Pope Benedict says it all. I stand with him and all the popes before him. I stand against the US Catholic Magazine!

"What earlier generations held as sacred, remains sacred and great for us too,
and it cannot be all of a sudden entirely forbidden or even considered harmful."
-Pope Benedict XVI

Submitted by PopeBenedictGen... (not verified) on

I take particular objection to his use of the term "nostalgic".

I was born in 1989. I did not have a chance to experience the traditional Roman Rite of the Mass until I was fourteen. I was struck by the intrinsic beauty, solemnity, and TRUTH of the Mass - the Mass which, like a monstrance, glorifies and elevates the environment, making it worthy to be the receptacle for the presence of Our Lord as He is sacrificed in the unbloody offering to God the Father.

At the Tridentine Mass, I feel that I am practicing religion - the religion of my forefathers and the religion of the eternal Church; the same religion that I experience at the (externally very, very different) Divine Liturgies of the Maronites and the Byzantine Catholics. At the Novus Ordo Mass, I have lost both any sense of the sacred and any solidarity with the Church of the Eastern Rites and the entire Church before 1969.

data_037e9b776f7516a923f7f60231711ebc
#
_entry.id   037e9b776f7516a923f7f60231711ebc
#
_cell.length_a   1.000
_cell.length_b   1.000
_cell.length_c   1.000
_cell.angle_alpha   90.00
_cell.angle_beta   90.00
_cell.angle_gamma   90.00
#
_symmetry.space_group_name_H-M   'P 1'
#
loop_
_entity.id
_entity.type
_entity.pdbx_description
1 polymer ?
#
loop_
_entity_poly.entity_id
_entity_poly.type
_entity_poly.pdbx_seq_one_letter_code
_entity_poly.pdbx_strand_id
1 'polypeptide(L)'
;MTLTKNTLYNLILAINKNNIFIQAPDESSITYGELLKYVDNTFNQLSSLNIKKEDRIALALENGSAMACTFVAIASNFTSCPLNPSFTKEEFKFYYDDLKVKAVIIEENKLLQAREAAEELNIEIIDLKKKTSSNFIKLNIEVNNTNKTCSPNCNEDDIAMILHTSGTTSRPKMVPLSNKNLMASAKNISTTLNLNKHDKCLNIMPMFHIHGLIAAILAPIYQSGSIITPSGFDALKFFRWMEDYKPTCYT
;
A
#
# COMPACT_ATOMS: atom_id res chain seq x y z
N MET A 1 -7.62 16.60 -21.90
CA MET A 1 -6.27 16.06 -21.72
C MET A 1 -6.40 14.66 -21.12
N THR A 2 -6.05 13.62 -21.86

It is the aging hippies at the Novus Ordo Mass who are nostalgic - for the 1960s. Their liturgy breathes the atmosphere of that decade. I was not alive back then. I have reason to be attached to that decade. I long for the full, universal restoration of the eternal form of the Mass.

Submitted by cathy in san diego (not verified) on

In addition to all the spot-on points already made by other posters regarding the legitimacy, reverence, trancendance, and faith-instilling qualities of the traditional Mass, I just want to add one additional comment on the specific question of promoting unity in the Church.